IN RE: HODGES: February 12, 2018. Before Lourie, O’Malley, and Wallach.

Takeaway:

  • While the “broadest reasonable interpretation” standard is broad, it does not give the Board an unfettered license to interpret the words in a claim without regard for the full claim language and the written description.
  • The Board must explain its factual conclusions so as to enable the appellate court to verify whether those conclusions are indeed supported by ‘substantial evidence’ contained within the record.

Procedural Posture:

Appellant Hodges appealed the Board’s affirmance of the examiner’s rejection of all claims as anticipated and/or obvious. The CAFC reversed the Board’s anticipation determinations, vacated its obviousness determinations, and remanded for further proceedings.

Synopsis:

  • Invalidity – Anticipation: The CAFC disagreed with the Board that an unlabeled valve disclosed in a cited reference, Rasmussen, is connected to, and therefore allows or prevents flow into an inlet port, as required by the disputed claim. The CAFC further rejected the notion that the seat of the unlabeled valve would be an internal part of and contained within the outer casing of a drain valve. The CAFC found that these findings were unsupported by substantial evidence, because the drawing cited as a basis for the rejection showed that the valve is external to and outside Rasmussen’s casing. Moreover, the CAFC disagreed with the “similarity” reasoning provided by the Board, and found that even if Rasmussen’s unlabeled valve is ostensibly similar to the relevant claim feature in some respects, it is different in the only respect that is relevant to the claims at issue, namely, whether it discloses a contained or internal portion within the valve body. Regarding the second piece or prior art cited by the Board, Frantz, the CAFC reasoned that the Board’s anticipation finding is predicated on an erroneous construction of “signal,” because the Board’s construction is inconsistent with the application’s written description. Quoting its prior decision in TriVascular, Inc. v. Samuels, 812 F.3d 1056, 1062 (Fed. Cir. 2016), the CAFC held that“[w]hile the broadest reasonable interpretation standard is broad, it does not give the Board an unfettered license to interpret the words in a claim without regard for the full claim language and the written description.”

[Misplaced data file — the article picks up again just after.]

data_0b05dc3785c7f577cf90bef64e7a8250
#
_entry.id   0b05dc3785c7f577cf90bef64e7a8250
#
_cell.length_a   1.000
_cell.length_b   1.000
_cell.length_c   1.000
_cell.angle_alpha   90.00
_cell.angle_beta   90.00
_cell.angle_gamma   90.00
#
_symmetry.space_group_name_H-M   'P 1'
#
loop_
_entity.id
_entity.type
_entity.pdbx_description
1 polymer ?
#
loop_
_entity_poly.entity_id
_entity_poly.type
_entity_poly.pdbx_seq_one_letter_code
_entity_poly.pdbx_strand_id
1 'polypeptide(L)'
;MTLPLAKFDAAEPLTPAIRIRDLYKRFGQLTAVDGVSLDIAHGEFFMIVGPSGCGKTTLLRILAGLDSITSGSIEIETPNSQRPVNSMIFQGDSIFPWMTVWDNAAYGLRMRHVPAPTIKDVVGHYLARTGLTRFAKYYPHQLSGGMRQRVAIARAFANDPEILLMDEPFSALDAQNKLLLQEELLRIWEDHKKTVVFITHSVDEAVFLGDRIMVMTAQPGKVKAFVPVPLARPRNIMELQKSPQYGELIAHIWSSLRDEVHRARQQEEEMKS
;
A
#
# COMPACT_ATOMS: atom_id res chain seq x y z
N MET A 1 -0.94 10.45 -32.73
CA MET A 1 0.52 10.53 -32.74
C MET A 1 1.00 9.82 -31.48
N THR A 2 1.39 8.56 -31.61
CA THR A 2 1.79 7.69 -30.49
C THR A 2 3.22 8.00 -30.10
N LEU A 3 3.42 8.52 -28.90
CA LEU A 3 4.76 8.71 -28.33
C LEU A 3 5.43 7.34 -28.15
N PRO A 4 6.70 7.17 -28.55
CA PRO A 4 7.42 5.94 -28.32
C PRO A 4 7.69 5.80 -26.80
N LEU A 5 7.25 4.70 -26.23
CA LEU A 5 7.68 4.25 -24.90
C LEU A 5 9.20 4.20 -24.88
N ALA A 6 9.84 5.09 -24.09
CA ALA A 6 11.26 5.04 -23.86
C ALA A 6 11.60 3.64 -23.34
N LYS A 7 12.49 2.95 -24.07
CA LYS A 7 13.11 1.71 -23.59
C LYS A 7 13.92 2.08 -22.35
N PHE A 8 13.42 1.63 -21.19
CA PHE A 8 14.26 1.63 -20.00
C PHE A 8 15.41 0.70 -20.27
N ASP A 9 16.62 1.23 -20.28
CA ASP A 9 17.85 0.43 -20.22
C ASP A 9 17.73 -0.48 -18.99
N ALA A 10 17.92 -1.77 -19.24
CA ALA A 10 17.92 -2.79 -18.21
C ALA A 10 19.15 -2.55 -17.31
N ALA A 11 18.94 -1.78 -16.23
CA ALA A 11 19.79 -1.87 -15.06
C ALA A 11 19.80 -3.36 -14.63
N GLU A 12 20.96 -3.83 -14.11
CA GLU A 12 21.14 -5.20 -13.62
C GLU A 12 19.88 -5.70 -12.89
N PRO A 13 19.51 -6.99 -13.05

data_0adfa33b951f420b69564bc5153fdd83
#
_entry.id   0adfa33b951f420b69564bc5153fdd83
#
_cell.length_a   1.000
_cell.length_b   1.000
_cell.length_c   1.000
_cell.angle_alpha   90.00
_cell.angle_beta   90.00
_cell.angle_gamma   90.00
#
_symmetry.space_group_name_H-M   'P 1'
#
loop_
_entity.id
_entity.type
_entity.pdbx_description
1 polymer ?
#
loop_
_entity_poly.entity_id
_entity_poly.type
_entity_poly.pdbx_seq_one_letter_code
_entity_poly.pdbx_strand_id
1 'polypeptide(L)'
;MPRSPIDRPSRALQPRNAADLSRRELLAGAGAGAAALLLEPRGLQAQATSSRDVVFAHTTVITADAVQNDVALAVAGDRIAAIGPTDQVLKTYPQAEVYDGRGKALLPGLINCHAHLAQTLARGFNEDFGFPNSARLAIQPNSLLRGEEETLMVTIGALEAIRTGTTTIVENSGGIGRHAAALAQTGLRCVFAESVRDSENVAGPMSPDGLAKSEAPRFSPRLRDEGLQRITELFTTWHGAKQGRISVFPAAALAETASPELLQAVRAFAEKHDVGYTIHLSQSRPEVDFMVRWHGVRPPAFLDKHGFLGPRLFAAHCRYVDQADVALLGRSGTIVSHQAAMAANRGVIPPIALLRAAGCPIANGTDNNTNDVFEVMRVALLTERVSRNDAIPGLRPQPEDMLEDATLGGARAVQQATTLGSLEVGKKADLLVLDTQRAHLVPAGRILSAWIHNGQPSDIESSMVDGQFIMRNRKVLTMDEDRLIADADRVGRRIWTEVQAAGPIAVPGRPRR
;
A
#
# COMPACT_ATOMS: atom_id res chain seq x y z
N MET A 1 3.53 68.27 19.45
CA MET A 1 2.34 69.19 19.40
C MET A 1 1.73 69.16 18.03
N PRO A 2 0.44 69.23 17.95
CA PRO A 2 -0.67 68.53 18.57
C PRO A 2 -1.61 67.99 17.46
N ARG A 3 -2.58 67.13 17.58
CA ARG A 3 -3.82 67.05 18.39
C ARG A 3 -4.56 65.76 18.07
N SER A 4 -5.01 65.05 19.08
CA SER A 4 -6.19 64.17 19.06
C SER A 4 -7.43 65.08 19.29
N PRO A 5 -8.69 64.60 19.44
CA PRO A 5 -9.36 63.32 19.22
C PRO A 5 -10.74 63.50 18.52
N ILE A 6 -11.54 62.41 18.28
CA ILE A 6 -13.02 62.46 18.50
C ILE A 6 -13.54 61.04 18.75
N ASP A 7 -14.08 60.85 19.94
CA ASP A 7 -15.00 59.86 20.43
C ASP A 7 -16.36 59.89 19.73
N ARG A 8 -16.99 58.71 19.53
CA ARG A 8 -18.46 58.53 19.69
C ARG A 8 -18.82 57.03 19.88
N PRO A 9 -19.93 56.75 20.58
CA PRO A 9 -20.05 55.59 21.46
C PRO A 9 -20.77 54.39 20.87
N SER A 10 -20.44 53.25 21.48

• Invalidity – Obviousness: The CAFC reversed the Board’s obviousness determination, because the Board did not explain how Rasmussen’s drain valve assembly could be modified as required by the rejected claim. The CAFC required of the Board to explicate its factual conclusions, enabling the appellate court to verify readily whether those conclusions are indeed supported by “substantial evidence” contained within the record. According to the CAFC, the Board failed to provide sufficient explanation to allow such review.

Judge Wallach, concurring-in-part and dissenting-in-part:

  • Invalidity: Judge Wallach found that the majority opinion went too far in reversing the Board’s anticipation finding with respect to Rasmussen. According to Judge Wallach, when an agency fails to make requisite factual findings or to explain its reasoning, the proper course, except in rare circumstances, is to remand to the agency for additional investigation or explanation. By reversing the Board’s determination that Rasmussen anticipates the asserted claims, the majority engages in the very de novo inquiry against which the Supreme Court has cautioned, thereby exceeding its appellate authority. Judge Wallach further reasoned that, because neither the majority nor the Board supported their assumptions, which are already mutually exclusive of one another, joining any of the two factual assumptions would be improper.